You typically have to be a veteran who served for certain time periods or under specific circumstances or be a surviving spouse of a veteran with specific circumstances. VA loans are issued by private lenders but backed by the VA. You must have a Certificate of Eligibility from the VA to get a VA loan.

USDA Loans

These loans are typically in areas designated as rural by the USDA. Borrowers must meet income eligibility limits based on the median income of their county and their household size.

Is it harder to get a mortgage with bad credit?

Yes. Bad credit makes it harder to get a mortgage. Fewer lenders offer Federal Housing Administration (FHA) loans than conventional ones.

Can I get a conventional mortgage if I don’t have 20% down?

Yes. You can get a conventional mortgage with as little as 3% down, provided that you meet the rest of the lender’s requirements for credit score, income history, and debt-to-income ratio.

Should I pay for credit repair before I go home shopping?

Try to get an estimate from the credit repair service of how many points they can improve your score by and how much their service will cost in total. If they can improve your score enough to qualify for a non-FHA mortgage, then you will save 1.75% in up-front mortgage insurance premiums ($1,750 per $100,000 of house), which will probably offset the cost of the credit repair service. You may be able to improve your credit score yourself, so do your due diligence.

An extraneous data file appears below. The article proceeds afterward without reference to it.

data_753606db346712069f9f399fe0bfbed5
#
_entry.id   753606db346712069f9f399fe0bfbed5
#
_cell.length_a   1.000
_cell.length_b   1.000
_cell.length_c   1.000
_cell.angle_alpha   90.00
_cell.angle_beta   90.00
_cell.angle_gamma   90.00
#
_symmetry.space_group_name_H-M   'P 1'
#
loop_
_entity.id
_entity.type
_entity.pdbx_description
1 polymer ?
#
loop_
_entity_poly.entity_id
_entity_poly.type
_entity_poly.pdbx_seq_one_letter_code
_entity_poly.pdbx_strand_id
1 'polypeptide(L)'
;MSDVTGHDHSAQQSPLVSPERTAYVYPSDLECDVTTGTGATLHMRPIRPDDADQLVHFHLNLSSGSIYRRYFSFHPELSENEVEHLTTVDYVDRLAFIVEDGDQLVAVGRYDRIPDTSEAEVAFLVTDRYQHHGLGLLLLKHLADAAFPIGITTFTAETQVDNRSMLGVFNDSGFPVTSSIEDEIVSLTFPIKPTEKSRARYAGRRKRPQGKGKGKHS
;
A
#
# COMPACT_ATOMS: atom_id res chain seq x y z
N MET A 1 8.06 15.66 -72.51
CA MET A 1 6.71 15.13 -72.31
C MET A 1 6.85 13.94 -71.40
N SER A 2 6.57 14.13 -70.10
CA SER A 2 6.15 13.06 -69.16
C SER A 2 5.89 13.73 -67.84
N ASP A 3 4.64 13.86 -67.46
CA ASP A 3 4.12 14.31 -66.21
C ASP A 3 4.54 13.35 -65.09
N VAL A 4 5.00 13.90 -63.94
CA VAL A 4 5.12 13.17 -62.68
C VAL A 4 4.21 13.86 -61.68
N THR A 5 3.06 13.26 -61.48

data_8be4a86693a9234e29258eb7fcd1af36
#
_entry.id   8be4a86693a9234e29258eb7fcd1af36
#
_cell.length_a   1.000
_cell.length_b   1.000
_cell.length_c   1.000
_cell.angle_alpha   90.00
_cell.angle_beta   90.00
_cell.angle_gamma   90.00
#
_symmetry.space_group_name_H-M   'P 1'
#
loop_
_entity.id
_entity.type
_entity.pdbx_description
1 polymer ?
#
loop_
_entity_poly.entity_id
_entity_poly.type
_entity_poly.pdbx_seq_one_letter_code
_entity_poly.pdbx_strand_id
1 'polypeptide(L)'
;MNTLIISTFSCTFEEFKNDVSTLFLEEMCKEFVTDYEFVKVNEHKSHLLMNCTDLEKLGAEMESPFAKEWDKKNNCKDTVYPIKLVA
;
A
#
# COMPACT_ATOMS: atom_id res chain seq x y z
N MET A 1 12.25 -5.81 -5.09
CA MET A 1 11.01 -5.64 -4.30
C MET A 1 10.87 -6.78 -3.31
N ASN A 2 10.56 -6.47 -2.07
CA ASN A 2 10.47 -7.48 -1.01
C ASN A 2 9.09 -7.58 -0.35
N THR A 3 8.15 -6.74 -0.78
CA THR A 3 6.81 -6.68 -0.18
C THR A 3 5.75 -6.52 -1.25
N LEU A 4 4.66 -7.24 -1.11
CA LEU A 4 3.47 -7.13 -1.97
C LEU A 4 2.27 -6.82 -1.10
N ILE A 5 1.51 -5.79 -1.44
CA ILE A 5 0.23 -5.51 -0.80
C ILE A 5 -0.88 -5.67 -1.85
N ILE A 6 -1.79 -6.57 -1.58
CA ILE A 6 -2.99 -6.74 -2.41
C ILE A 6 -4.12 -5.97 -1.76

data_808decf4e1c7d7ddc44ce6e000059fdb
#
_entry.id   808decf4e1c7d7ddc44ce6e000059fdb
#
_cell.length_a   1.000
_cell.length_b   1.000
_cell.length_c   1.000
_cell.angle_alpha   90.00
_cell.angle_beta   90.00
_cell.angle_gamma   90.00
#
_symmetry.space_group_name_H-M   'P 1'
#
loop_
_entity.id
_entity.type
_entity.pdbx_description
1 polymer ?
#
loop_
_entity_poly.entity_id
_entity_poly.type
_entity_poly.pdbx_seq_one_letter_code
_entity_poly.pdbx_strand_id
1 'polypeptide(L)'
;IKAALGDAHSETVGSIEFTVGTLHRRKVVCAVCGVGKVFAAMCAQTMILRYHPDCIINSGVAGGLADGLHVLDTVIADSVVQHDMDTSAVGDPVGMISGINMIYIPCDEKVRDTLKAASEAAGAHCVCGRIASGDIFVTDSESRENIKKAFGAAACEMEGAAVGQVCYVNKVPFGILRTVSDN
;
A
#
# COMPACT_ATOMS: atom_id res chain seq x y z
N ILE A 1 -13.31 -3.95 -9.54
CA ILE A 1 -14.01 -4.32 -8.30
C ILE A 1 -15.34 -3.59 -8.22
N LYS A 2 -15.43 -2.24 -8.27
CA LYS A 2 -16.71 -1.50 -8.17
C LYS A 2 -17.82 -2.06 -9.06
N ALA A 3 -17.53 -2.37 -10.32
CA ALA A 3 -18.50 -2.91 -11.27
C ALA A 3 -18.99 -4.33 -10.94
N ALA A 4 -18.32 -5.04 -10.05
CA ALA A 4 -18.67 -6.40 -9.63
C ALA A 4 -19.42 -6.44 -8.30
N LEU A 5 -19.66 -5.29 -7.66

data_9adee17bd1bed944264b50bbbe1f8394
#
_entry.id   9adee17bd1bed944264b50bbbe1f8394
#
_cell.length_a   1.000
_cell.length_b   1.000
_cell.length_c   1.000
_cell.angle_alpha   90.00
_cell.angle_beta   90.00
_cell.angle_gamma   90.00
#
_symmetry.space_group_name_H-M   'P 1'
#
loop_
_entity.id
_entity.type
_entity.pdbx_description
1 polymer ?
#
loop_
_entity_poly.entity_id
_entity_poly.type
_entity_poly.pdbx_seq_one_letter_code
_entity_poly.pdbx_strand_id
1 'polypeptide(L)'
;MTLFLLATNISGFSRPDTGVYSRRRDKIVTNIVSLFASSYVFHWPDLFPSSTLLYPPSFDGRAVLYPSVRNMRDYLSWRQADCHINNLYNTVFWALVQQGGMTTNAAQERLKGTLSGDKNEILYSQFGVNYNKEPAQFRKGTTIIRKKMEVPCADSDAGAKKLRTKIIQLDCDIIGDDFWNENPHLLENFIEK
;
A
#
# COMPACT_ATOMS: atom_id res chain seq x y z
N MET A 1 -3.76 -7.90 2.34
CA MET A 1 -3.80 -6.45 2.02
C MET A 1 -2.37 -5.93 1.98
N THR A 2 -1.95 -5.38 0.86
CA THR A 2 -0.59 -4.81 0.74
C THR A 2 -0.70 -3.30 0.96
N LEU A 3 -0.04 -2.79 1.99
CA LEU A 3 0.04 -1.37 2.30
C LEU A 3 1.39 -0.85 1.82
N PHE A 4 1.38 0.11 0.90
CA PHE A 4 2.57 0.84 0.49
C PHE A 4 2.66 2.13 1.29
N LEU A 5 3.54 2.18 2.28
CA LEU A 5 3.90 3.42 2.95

The Bottom Line

It is possible to buy a home with bad credit, but it may not be the best choice. FHA loans are a great tool for borrowers, but changes to the program after the subprime mortgage crisis make them a very expensive loan product. Prospective borrowers should run the math to see how much improving their credit and having more money to put down could save them before rushing into the homebuying process.